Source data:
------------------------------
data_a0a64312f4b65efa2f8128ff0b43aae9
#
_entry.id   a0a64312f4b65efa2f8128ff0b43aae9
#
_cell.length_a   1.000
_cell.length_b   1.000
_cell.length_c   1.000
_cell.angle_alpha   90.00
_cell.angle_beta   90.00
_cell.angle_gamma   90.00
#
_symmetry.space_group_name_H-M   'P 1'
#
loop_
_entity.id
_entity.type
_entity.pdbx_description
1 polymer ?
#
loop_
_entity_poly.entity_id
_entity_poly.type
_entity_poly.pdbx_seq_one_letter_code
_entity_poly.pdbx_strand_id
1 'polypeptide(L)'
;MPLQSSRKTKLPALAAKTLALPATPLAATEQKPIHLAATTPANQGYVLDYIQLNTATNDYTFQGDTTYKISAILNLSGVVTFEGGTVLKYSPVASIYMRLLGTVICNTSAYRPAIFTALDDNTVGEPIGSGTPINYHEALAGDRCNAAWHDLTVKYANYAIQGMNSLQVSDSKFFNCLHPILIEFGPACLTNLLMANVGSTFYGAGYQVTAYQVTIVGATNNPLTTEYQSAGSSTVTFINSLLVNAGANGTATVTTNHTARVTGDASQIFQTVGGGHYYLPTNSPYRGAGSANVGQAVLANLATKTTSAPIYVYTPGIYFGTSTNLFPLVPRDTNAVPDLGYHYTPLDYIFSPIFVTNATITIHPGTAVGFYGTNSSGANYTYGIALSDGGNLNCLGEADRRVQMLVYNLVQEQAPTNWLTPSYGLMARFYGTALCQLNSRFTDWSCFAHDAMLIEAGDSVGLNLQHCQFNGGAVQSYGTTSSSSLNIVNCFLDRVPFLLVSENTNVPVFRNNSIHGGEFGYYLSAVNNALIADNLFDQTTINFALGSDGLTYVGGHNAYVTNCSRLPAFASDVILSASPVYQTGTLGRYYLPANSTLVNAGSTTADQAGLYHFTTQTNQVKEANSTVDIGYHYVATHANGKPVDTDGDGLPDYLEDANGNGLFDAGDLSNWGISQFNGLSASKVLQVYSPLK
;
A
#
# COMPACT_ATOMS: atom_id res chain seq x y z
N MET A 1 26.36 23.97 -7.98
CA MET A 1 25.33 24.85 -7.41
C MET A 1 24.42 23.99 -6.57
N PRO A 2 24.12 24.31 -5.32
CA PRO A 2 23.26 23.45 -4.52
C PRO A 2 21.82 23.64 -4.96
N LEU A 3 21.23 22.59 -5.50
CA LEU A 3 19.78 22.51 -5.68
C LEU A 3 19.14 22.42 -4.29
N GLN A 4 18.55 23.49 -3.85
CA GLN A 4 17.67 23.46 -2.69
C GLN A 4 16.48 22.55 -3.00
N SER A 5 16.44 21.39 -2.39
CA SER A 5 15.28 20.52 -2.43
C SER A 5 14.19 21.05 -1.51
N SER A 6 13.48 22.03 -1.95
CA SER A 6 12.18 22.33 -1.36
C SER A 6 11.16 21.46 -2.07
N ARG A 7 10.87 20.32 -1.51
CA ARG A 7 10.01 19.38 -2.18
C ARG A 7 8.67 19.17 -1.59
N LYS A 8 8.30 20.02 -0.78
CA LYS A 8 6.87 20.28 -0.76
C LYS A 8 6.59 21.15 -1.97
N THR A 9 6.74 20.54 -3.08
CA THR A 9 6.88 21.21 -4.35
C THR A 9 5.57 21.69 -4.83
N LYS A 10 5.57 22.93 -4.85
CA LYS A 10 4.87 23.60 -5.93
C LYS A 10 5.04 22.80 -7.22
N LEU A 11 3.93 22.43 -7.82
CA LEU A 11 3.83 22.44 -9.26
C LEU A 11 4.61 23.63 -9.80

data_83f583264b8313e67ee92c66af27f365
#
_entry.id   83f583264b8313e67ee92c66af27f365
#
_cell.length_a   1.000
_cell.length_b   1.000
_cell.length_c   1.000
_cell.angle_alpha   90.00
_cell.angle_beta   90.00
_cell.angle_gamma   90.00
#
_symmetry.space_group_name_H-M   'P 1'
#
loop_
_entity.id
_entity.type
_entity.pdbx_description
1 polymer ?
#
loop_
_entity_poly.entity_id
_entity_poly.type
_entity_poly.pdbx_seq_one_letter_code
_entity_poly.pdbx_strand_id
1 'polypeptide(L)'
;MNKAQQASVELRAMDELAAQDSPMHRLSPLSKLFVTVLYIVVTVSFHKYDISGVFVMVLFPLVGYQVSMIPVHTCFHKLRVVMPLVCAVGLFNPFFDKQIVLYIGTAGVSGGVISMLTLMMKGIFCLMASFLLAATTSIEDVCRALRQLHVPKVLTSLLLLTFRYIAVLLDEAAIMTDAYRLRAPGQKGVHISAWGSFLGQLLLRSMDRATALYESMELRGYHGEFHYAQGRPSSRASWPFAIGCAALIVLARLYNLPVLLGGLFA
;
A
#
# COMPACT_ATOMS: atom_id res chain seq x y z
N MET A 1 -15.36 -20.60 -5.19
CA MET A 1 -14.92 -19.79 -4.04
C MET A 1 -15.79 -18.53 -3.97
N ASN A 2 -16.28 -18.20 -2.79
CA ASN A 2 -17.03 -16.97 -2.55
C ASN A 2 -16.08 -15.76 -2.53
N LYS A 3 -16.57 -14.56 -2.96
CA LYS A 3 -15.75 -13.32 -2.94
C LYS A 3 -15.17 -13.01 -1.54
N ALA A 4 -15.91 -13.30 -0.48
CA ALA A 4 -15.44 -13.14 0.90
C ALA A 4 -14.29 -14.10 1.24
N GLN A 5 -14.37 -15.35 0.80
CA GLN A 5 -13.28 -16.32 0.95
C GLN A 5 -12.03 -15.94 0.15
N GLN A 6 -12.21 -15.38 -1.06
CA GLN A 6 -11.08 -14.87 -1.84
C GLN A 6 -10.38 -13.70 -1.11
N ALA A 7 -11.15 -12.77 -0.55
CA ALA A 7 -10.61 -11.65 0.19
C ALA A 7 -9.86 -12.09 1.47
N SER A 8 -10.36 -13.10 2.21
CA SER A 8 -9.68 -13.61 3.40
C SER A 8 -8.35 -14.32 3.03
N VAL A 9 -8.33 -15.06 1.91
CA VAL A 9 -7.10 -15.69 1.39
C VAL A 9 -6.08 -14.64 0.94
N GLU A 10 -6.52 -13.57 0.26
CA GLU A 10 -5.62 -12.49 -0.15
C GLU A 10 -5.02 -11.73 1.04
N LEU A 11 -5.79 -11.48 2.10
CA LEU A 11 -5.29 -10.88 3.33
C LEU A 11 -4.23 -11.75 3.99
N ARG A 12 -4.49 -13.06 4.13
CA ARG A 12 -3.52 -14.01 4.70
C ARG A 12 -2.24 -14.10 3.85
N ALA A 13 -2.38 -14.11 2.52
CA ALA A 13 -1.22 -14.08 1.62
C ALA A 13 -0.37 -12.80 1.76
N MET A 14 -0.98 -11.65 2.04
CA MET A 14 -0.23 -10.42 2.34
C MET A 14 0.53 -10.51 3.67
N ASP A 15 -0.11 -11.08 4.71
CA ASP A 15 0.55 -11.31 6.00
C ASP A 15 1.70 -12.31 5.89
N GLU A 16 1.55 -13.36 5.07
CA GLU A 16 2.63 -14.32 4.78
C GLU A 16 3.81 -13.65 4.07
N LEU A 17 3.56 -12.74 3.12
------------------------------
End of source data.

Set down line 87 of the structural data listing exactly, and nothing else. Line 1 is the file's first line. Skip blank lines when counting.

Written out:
_entity_poly.pdbx_strand_id